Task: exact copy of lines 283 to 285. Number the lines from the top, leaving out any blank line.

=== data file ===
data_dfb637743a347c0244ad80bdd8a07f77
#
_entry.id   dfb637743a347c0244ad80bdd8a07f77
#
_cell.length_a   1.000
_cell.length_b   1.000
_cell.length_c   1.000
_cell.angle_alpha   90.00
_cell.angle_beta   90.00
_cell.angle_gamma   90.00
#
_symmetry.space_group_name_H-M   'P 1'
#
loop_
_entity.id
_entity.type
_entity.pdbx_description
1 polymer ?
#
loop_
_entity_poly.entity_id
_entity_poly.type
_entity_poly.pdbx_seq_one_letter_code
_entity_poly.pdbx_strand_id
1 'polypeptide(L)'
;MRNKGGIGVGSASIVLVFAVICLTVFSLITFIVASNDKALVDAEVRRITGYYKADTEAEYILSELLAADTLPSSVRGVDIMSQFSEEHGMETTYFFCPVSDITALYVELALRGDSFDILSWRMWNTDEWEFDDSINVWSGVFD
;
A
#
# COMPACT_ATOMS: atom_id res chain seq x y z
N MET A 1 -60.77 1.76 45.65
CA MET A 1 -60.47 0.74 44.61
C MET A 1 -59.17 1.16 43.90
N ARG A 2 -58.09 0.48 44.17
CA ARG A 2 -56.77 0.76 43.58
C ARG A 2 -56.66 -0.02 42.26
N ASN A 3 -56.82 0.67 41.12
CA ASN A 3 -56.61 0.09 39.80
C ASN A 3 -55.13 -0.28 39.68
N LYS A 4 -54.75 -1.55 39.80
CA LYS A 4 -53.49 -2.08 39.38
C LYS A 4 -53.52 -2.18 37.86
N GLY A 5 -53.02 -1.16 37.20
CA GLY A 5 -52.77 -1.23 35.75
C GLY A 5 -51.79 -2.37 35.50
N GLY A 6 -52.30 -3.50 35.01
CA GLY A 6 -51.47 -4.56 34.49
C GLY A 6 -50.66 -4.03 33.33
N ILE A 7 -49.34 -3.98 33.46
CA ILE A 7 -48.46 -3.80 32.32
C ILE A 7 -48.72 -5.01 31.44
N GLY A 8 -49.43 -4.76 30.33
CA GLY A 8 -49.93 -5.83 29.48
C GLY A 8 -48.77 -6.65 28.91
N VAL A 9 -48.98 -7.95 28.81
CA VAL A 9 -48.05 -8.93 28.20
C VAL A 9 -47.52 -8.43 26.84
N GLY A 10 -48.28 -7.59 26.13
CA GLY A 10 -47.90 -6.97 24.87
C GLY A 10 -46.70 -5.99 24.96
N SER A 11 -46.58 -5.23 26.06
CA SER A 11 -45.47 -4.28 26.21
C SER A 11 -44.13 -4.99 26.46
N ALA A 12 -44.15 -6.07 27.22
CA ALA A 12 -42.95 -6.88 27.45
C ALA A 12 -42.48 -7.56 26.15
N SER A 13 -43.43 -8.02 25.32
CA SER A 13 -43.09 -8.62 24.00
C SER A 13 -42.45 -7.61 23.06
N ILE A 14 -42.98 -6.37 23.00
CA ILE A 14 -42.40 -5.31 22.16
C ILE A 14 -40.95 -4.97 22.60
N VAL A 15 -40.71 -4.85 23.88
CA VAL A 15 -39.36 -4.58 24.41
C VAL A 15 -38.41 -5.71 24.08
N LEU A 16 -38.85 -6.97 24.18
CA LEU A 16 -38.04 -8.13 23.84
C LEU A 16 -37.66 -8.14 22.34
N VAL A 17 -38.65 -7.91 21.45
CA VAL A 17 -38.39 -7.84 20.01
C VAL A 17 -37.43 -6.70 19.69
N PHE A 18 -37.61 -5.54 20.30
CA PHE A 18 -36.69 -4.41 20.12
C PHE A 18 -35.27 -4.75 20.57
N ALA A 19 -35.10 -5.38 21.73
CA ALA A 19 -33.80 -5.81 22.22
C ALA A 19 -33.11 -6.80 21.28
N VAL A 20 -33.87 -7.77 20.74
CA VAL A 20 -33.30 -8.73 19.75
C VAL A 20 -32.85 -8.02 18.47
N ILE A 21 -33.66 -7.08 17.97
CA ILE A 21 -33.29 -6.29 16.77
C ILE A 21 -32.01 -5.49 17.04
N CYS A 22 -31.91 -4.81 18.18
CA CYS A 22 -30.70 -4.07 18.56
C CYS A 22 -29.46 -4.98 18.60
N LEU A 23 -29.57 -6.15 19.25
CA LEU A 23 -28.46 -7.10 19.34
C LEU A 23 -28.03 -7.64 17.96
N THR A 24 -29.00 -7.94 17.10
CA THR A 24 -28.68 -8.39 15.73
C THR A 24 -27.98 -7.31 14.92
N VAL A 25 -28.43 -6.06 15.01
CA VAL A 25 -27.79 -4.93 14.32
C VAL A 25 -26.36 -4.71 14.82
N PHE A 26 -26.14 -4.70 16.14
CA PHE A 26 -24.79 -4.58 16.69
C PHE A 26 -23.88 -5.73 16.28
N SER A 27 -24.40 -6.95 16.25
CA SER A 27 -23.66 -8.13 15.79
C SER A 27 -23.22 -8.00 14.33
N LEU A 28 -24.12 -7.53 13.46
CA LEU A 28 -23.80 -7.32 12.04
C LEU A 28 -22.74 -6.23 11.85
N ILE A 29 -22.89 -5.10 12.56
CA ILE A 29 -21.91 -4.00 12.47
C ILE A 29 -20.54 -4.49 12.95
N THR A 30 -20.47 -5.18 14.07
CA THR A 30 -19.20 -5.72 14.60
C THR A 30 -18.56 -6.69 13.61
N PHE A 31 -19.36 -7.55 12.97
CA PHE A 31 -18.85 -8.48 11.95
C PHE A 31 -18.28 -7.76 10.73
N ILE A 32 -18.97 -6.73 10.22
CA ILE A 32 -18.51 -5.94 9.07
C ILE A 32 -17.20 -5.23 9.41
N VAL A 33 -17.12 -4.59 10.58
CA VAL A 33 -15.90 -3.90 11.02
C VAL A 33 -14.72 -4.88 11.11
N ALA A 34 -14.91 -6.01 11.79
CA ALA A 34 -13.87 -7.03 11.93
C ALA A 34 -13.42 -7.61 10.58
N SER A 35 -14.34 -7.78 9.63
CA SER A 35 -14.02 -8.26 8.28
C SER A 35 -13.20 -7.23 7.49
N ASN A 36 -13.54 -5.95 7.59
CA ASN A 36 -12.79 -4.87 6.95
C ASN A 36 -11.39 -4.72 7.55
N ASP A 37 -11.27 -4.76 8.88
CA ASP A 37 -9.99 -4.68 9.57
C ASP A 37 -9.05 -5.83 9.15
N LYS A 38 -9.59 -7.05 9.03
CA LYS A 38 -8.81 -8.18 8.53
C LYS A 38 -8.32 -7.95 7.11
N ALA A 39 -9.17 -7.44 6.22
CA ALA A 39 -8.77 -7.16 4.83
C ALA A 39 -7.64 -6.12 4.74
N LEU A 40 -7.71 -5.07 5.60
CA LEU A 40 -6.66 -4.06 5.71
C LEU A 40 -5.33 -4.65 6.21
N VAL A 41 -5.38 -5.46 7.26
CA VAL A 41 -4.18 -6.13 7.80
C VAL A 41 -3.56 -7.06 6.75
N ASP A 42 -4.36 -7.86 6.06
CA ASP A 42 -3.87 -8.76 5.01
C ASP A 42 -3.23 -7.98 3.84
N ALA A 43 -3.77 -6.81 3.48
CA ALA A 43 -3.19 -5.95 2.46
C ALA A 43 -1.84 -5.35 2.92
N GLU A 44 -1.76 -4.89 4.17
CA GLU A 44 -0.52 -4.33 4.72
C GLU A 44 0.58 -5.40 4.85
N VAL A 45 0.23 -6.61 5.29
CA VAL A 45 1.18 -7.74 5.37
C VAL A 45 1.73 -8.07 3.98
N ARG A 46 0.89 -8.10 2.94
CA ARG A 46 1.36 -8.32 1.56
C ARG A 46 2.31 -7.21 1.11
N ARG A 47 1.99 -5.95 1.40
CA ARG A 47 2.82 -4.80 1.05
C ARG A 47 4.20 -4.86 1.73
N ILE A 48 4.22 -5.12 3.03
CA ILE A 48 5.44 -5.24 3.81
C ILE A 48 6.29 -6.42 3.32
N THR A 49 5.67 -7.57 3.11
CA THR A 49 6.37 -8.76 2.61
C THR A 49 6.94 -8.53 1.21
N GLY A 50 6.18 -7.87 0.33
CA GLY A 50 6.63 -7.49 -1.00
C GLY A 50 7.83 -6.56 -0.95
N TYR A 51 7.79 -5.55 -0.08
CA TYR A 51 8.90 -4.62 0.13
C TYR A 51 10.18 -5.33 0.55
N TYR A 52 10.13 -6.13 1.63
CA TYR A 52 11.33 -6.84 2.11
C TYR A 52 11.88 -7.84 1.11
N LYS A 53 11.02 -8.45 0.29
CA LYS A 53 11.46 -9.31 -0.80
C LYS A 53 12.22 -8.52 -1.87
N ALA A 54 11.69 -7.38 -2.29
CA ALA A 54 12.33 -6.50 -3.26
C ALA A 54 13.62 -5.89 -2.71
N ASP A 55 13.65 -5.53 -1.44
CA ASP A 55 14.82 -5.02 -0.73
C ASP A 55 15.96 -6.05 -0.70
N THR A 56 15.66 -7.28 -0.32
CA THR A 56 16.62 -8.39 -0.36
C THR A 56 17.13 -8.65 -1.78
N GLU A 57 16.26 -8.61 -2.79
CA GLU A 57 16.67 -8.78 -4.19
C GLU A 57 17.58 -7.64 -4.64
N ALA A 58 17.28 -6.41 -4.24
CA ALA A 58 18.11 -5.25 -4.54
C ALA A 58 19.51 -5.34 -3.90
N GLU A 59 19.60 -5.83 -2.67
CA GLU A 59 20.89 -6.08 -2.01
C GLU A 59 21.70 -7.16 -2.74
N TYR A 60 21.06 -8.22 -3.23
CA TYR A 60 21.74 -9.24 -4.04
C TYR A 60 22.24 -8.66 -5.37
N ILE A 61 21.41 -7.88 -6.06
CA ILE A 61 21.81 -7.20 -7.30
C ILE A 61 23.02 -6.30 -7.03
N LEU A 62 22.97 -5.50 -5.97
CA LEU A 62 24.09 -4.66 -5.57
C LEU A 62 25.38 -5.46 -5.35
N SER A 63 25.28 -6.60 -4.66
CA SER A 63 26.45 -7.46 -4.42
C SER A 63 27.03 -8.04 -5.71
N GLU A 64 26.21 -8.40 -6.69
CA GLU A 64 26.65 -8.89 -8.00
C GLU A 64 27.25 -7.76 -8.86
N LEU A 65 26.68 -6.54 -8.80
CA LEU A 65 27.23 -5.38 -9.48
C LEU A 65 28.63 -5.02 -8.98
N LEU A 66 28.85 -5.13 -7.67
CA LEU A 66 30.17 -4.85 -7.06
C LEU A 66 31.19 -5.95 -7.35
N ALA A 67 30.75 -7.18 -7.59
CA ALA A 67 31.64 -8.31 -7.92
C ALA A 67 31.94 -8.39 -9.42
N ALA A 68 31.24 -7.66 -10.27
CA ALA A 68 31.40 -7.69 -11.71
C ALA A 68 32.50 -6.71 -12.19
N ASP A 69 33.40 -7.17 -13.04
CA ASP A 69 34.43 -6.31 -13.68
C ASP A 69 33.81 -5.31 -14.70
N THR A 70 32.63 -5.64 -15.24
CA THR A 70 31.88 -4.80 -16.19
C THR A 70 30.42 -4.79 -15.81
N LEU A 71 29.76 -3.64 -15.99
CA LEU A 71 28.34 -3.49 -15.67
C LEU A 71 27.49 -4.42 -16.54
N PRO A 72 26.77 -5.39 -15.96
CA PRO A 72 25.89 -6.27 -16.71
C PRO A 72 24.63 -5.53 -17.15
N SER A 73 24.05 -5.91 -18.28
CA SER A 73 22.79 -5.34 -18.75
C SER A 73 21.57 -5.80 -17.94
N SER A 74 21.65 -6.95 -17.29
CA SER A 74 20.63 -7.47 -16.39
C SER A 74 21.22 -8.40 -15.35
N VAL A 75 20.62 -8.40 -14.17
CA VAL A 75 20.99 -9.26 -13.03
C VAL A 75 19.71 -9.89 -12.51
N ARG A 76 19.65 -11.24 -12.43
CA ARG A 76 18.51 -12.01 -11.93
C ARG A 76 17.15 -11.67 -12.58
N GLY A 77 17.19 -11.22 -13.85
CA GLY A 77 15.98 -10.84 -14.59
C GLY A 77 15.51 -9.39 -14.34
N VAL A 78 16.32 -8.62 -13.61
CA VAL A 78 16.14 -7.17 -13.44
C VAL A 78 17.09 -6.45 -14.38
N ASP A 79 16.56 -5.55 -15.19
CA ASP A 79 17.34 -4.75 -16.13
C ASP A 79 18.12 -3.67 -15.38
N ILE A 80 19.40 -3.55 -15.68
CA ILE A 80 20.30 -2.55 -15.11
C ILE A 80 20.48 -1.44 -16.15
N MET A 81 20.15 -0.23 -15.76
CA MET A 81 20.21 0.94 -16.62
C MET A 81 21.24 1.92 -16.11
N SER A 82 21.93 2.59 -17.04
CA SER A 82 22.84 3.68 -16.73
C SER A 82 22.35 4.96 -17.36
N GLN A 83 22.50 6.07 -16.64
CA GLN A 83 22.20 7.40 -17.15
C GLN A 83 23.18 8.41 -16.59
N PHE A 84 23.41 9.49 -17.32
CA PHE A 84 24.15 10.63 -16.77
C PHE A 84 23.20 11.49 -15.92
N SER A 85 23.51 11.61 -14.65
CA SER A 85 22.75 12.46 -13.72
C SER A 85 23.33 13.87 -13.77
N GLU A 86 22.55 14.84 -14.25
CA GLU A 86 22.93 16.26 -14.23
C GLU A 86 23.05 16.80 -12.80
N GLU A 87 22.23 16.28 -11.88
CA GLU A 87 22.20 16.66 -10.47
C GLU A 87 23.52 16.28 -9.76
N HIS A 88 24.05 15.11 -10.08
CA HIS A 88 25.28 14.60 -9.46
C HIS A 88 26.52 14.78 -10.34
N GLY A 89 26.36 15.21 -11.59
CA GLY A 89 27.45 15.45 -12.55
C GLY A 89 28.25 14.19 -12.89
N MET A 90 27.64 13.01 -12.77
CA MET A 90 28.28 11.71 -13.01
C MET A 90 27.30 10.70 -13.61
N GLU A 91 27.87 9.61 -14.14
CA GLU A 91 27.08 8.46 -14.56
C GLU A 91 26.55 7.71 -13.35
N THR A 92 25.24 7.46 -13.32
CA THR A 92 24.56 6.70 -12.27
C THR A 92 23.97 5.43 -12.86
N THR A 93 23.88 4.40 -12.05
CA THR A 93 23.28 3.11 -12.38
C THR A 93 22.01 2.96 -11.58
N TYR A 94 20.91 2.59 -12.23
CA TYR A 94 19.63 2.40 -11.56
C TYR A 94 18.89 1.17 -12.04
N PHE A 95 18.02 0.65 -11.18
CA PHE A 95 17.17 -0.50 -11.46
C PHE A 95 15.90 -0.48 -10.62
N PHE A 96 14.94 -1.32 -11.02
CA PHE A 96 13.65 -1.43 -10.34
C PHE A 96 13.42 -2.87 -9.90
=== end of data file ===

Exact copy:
N SER A 85 23.51 11.61 -14.65
CA SER A 85 22.75 12.46 -13.72
C SER A 85 23.33 13.87 -13.77